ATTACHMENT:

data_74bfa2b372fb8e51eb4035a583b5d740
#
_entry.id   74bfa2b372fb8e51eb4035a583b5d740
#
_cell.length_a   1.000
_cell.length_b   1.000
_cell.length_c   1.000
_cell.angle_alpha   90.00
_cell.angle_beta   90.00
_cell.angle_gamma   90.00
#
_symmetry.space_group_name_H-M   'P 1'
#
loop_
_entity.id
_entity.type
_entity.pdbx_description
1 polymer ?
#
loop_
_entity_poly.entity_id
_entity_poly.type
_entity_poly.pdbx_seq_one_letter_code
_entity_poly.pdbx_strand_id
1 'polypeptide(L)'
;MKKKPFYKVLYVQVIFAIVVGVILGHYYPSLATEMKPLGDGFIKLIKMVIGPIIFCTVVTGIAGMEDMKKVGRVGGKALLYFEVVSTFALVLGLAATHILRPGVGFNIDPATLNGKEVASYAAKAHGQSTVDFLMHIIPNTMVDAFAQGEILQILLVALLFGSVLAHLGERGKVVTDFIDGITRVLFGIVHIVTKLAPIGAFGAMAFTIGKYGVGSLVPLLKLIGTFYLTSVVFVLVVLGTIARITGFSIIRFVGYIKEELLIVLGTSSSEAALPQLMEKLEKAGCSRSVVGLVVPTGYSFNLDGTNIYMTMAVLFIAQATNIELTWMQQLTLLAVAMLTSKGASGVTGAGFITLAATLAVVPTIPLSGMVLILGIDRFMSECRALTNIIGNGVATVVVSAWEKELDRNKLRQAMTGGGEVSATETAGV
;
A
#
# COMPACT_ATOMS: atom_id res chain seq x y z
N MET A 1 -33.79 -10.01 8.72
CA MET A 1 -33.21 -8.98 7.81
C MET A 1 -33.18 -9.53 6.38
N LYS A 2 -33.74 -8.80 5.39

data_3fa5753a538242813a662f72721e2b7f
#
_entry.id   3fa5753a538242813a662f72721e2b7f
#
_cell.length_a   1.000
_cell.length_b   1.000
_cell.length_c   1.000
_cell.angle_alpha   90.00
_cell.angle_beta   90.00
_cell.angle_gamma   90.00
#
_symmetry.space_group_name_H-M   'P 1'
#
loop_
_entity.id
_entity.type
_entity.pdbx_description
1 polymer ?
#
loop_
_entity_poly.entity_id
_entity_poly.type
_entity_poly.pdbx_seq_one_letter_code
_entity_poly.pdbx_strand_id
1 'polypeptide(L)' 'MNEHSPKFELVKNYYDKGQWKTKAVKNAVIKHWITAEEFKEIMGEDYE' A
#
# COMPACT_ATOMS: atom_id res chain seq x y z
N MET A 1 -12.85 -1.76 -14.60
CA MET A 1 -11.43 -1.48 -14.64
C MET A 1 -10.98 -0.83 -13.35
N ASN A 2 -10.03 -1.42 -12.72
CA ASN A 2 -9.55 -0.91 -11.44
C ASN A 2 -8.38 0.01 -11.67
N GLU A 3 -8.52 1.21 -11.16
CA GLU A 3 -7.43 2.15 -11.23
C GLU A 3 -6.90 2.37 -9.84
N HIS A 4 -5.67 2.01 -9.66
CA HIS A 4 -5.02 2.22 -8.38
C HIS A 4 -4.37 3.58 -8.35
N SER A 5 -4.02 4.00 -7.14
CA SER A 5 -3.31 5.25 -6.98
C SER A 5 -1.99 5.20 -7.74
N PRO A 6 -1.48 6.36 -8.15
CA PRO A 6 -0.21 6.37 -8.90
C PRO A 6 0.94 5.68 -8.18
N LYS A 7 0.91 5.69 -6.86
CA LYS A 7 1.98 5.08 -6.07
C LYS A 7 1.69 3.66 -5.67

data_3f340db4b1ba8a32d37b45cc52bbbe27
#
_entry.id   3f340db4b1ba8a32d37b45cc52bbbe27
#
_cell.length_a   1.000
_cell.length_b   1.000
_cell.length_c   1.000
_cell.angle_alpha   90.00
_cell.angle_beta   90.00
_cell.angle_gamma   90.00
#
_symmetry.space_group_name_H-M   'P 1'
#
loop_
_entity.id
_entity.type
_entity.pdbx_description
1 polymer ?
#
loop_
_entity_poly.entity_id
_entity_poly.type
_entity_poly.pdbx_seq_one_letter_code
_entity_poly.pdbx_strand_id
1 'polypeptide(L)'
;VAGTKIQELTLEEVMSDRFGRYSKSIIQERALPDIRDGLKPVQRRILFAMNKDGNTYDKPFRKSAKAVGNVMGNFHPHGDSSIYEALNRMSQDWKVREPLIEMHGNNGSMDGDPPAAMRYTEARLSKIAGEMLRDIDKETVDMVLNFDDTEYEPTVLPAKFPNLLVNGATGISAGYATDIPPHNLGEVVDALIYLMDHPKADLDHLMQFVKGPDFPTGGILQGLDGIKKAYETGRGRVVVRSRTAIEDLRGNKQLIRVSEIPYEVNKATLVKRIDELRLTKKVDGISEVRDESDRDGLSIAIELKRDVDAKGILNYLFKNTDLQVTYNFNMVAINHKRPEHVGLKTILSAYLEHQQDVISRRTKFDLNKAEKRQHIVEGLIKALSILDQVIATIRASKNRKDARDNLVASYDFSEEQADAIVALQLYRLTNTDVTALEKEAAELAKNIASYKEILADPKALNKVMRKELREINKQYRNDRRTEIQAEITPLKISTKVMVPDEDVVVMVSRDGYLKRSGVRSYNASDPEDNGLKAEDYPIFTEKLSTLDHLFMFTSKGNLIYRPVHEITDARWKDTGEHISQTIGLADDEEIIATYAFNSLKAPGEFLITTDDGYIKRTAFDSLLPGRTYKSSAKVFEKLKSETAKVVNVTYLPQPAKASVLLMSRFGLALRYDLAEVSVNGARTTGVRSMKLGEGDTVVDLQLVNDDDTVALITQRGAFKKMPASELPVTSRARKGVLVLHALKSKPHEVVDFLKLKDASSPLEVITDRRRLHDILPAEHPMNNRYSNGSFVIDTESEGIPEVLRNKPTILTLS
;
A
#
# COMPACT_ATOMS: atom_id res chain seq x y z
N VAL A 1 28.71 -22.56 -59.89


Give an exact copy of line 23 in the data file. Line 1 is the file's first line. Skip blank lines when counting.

_entity_poly.pdbx_seq_one_letter_code